Second, a survey of the Ten Commandments that includes a Wine Spectator rating (81 points: “Solid advice but somewhat lacking in nuance”), and that highlights the great value of the durable stone tablet format, which eliminates the need for an extended warranty.
And third, a frolic through the joys of the seven sacraments, those rituals that over the centuries have provided spin-off ceremonies beloved in their own right, such as pre-nuptial agreements and the Hokey-Pokey.
The New Revised Catechlysm is a book you will cherish for your lifetime. Or least until another James Patterson or Robert Ludlum doorstop is released.
The fact is, you’re probably not aware that someone is out there working overtime to keep you safe from the worst drinks ever devised, worse even than a kale martini or a Chlamydia on the Beach.
And it’s okay to admit it, because you’re not alone. So little is known about the dark world of alcohol espionage that very few have heard the story of the Flavor League: that hearty band of connoisseurs, idealists, nerds, and adult delinquents who, armed with nothing but their wits and a few impressive examples of cutting-edge pharmacology, strive tirelessly to safeguard the quality of the lubricants you rely on daily to cope with brutal first-world problems.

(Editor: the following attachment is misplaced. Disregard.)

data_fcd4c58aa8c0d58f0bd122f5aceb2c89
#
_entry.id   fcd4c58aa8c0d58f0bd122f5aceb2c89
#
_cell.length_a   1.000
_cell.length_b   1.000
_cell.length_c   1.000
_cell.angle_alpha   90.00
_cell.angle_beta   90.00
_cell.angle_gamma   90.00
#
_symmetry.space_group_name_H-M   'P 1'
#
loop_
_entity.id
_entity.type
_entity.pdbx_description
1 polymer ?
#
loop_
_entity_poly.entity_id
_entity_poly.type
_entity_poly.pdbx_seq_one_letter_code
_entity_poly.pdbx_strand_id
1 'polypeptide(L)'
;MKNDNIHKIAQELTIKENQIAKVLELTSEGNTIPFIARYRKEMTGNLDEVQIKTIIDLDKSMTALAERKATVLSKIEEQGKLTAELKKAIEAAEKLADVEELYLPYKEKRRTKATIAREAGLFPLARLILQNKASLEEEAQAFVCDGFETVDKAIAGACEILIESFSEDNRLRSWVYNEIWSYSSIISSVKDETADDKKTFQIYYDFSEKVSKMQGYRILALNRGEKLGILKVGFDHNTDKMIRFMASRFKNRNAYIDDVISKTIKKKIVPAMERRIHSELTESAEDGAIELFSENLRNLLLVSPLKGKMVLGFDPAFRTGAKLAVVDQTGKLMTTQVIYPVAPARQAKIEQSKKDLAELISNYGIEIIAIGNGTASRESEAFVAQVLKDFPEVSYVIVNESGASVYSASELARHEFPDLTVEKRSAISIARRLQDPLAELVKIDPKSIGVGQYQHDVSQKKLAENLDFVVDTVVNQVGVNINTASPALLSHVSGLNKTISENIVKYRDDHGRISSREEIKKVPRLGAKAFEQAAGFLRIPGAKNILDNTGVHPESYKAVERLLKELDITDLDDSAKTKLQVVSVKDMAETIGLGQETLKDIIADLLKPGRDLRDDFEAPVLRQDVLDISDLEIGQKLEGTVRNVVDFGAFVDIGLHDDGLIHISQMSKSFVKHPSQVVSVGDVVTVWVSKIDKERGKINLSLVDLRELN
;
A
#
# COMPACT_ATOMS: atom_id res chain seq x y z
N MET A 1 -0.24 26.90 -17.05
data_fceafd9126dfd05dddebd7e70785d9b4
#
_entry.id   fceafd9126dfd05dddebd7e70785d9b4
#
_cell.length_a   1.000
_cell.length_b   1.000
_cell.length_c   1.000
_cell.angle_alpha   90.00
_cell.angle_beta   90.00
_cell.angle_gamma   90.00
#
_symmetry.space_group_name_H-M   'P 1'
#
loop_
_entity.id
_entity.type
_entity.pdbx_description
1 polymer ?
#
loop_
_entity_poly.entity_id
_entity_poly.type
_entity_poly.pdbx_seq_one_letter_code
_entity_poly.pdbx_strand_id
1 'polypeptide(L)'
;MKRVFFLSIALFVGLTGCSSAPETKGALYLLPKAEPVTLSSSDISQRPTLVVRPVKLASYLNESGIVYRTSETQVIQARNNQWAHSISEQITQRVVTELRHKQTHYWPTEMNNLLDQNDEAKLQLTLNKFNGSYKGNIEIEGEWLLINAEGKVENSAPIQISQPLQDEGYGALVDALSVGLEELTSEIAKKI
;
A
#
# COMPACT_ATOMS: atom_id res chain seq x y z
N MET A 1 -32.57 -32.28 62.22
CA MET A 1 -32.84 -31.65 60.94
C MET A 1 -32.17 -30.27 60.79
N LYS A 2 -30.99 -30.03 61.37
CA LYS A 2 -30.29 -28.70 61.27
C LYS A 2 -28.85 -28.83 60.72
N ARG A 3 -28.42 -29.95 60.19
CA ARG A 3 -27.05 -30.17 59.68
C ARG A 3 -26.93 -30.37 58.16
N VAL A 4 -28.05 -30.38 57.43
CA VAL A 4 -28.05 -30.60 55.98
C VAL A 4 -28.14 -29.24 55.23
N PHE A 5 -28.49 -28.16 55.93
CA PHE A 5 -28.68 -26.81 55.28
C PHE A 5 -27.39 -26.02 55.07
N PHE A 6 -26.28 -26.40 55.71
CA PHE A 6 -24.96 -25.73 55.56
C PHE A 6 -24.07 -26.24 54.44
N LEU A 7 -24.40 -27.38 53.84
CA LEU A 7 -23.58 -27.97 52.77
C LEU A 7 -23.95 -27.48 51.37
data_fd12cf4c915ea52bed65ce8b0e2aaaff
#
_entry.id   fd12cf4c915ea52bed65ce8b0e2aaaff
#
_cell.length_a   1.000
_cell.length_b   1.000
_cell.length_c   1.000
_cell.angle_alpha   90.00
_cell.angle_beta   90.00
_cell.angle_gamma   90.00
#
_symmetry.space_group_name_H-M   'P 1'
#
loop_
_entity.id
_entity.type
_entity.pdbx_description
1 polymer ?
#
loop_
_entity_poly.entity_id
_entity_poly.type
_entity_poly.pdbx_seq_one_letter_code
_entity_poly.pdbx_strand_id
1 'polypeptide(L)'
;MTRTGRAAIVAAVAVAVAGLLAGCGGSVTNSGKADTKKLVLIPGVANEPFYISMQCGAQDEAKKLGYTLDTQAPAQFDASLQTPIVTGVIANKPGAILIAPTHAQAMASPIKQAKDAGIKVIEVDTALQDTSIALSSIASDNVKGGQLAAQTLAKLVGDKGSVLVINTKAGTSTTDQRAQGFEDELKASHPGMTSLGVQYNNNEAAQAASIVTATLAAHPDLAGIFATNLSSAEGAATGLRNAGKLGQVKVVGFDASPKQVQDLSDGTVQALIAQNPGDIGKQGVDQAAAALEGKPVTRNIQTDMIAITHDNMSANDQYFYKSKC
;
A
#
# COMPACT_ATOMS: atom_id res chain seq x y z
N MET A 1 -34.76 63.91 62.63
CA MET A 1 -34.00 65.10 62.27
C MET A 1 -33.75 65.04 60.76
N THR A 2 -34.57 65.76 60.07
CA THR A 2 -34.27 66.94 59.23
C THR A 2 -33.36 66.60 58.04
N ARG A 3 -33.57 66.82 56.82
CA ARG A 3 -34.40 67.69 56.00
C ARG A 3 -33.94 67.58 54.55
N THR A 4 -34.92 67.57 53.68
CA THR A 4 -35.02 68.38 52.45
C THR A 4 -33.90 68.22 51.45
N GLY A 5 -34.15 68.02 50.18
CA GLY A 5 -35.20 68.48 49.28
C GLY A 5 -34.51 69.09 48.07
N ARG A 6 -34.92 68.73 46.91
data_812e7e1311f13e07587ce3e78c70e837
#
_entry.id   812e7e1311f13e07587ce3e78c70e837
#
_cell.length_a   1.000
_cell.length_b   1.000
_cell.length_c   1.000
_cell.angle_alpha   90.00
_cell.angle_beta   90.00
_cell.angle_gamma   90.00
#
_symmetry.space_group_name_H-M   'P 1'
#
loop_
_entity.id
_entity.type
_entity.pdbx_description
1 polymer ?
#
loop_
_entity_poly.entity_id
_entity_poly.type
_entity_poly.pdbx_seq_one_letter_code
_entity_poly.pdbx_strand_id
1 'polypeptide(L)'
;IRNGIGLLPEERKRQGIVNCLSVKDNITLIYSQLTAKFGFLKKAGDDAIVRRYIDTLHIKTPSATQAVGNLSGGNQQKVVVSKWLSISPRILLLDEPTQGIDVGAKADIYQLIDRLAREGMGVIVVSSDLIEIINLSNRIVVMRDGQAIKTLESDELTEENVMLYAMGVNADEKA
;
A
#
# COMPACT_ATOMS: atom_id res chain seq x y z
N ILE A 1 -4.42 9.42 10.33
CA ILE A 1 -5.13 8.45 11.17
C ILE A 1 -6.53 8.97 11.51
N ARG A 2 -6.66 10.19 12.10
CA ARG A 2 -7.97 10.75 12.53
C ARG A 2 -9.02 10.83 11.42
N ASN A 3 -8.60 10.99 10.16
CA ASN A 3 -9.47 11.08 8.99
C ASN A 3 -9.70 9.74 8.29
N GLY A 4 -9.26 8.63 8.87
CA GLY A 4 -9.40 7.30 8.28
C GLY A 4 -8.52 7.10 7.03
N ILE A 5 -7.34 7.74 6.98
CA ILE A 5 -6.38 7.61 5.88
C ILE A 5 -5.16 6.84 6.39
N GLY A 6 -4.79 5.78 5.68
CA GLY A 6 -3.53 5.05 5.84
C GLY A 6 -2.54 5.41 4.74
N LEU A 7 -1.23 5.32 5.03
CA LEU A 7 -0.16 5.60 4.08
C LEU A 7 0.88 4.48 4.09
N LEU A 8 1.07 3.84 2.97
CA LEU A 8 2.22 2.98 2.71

The story is emphatically not a dry history, some laundry list of exploits, removed from the daily lives of flesh-and-blood humans with real liver and kidney issues. In fact, it features two people real enough to stumble through the messy beginnings of a love affair while becoming legends in the field of ethanol policing: one a brilliant if somewhat erratic member of the League, the other a maverick tasting genius whose passionate hatred of vodka transforms the world of drinks. Two people who give new meaning to the word “courage”. Also to the words “weird” and “obsessive.”
So let me invite you to settle in with a bottle or two of your favorite libation, and drink your way into the somewhat woozy heart of wine and spirits justice, the battle against hucksters and flavor chemists and alcohol evil-doers of every stripe, including the ruthless ringleaders of UNIVOD, the shadowy organization whose iron fist controls modern Russia and its vodka supply, and at one point nearly that of the rest of the world, too.
How were the nefarious plans of these blackguards foiled? What’s the best mineral water for a hangover? How do they get that horrible red color into those cherries? We’ve got a double shot of answers for you in this book: often shaken, sometimes stirred, sometimes even on the rocks—but always with a twist!
Of course it's more than just punch lines: there's its educational slant, too! Like discovering how certain pirates can be natural capitalists, and how organic pixie dust is made. Best of all, you learn how Tinker Bull's restless, gutsy temperament spurs her companions to risk their grim, tepid comforts for the barest chance of realizing their hearts' desires.
It is satire that cuts close to the skull-and-crossbones of organized religion, capitalism, academia, and the media.